Advertisement
YOU ARE HERE: LAT HomeCollections

Grad Students Need Not Apply to Area Colleges

August 22, 1993

* I just finished reading Bill Billiter's column about higher college fees ("College Costs Have Gone Up by Degrees," Aug. 16), and I felt compelled to share my experience at Orange Coast College with you. I received a bachelor's degree in 1978. In 1992 I decided that it was time to return to school for the training necessary to earn a certificate for a long-awaited job in the health-care industry.

I attempted to enroll in an anatomy/physiology class at Orange Coast College for the fall semester of 1992. The class is a prerequisite for the radiologic technology program. The class was closed. For the spring semester of 1993, I attempted again to enroll, this time as a "returning student." Again the class was closed. By the end of the spring semester, I had fulfilled all of the college's matriculation requirements, applied to the certificate program of my choice, and completed that program's testing and prerequisites, except for the anatomy/physiology class.

Once again, this fall semester, I have been edged out of the class due to my low-priority registration status. I have called the registrar's office, the counseling office, the Allied Health office, the dean of math and science and have written to the instructor of the course twice in an effort to obtain some assistance with this problem. It seems that everyone agrees that it is unfair that students with degrees who are returning to school for retraining are subject to low-priority registration, which makes enrolling in required courses virtually impossible. And furthermore, everyone seems to agree that it is unfair to subject students with degrees to low-priority registration restrictions as well as increased fees ($50 a credit versus $13 a credit). However, no one could or would do anything to help me or any other students I spoke with in this situation. I even attempted to enroll in the class at two other community colleges. I was not successful. Their courses filled up with returning and higher-priority students before I was allowed to register as a new student.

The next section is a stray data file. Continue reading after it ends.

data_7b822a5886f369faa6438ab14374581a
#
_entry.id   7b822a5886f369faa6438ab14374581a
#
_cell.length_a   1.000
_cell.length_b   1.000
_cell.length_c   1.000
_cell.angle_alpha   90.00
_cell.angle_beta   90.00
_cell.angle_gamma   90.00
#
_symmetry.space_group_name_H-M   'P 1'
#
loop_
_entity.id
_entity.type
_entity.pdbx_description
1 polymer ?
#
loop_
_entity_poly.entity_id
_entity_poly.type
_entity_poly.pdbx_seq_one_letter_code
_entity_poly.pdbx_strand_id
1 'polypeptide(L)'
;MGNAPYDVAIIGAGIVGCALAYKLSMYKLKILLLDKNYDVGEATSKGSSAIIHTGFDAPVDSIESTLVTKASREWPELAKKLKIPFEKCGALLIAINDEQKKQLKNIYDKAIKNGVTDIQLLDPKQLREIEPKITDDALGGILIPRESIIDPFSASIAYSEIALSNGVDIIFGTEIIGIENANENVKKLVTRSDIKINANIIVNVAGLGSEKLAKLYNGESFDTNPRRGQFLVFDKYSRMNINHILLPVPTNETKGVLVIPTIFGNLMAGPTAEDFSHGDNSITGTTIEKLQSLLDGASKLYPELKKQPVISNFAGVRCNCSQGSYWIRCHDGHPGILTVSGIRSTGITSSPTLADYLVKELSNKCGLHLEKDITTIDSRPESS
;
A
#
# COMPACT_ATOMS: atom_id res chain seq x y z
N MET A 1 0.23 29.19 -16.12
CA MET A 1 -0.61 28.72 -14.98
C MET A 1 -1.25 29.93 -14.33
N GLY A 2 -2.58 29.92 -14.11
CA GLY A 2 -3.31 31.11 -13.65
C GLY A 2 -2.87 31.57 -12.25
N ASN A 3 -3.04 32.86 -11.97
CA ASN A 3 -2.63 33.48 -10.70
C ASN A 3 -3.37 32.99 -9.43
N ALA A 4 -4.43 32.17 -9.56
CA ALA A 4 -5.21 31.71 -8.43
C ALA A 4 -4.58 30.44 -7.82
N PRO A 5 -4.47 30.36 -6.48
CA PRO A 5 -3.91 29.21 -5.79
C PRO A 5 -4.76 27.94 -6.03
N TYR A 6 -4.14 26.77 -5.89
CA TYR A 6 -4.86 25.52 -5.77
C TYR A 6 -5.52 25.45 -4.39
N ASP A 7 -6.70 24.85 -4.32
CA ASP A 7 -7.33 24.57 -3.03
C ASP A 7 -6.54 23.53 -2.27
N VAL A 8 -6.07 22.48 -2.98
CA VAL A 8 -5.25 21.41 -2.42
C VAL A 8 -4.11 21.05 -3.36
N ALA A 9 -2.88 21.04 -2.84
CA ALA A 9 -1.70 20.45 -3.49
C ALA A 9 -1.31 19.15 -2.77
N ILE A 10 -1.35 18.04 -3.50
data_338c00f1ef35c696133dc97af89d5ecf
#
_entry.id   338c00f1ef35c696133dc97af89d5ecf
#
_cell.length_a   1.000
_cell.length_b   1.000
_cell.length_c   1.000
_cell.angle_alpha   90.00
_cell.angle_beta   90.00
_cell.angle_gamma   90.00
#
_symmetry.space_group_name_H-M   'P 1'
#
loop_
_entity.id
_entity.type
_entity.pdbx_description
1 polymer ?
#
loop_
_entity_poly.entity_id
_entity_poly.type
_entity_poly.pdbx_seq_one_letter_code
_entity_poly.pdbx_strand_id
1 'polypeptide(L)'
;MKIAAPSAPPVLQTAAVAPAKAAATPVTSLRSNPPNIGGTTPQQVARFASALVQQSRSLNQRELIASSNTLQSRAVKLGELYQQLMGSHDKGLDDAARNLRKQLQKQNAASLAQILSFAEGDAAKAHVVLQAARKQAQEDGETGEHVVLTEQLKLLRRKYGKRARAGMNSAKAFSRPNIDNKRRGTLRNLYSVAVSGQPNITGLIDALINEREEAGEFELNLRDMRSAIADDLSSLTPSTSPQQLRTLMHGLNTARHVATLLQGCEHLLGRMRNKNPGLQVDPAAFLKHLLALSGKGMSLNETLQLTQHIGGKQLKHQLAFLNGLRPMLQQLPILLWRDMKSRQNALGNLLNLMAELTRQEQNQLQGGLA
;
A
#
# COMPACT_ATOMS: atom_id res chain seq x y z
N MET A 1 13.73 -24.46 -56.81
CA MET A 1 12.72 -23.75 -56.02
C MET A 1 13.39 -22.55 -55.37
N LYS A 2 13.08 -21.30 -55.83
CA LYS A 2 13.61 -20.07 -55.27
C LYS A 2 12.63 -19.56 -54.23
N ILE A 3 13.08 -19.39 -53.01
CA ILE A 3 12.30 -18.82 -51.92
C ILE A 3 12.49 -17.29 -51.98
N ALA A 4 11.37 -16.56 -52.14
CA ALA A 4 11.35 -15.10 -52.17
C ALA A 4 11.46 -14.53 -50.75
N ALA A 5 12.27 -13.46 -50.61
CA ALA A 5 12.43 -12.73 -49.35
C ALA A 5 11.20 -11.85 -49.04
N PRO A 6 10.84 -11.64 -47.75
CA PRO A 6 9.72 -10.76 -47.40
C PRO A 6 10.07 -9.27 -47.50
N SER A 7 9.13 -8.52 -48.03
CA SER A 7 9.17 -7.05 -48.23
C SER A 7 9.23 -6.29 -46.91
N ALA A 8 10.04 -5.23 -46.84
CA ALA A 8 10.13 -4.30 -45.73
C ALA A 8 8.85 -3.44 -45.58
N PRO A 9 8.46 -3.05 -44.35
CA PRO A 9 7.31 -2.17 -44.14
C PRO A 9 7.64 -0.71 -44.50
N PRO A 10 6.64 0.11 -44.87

At Orange Coast College, it takes two years to get into the radiologic technology program. Someone should be telling students with degrees not to bother applying, because the prerequisites are not available to us, even at five times the price.

MARY ANN BONFIGLIO

Mission Viejo

* It's not only at community colleges that students who already possess a degree must pay $50 a unit per class. At the university level as well, at least at Cal State Fullerton, students like myself who already possess a master's-level degree and are pursuing an additional master's-level degree are required to pay a duplicate degree tuition of $150 per unit over and above basic fees. The same goes for students who are pursuing a second bachelor's degree.

It's quite a shock to have tuition raised over $1,000 in less than three months--with no warning. Altogether I'll pay close to $1,600, a big difference compared to the $500 I paid last semester. According to Jerry Keating, director of public affairs for CSUF: "The worst budget predictions didn't actually materialize. . . ."(Aug. 16). I just think it's important that the public understand all the reasons why.

MEREDITH GORDON RESNICK

Irvine

Advertisement
Los Angeles Times Articles
|
|
|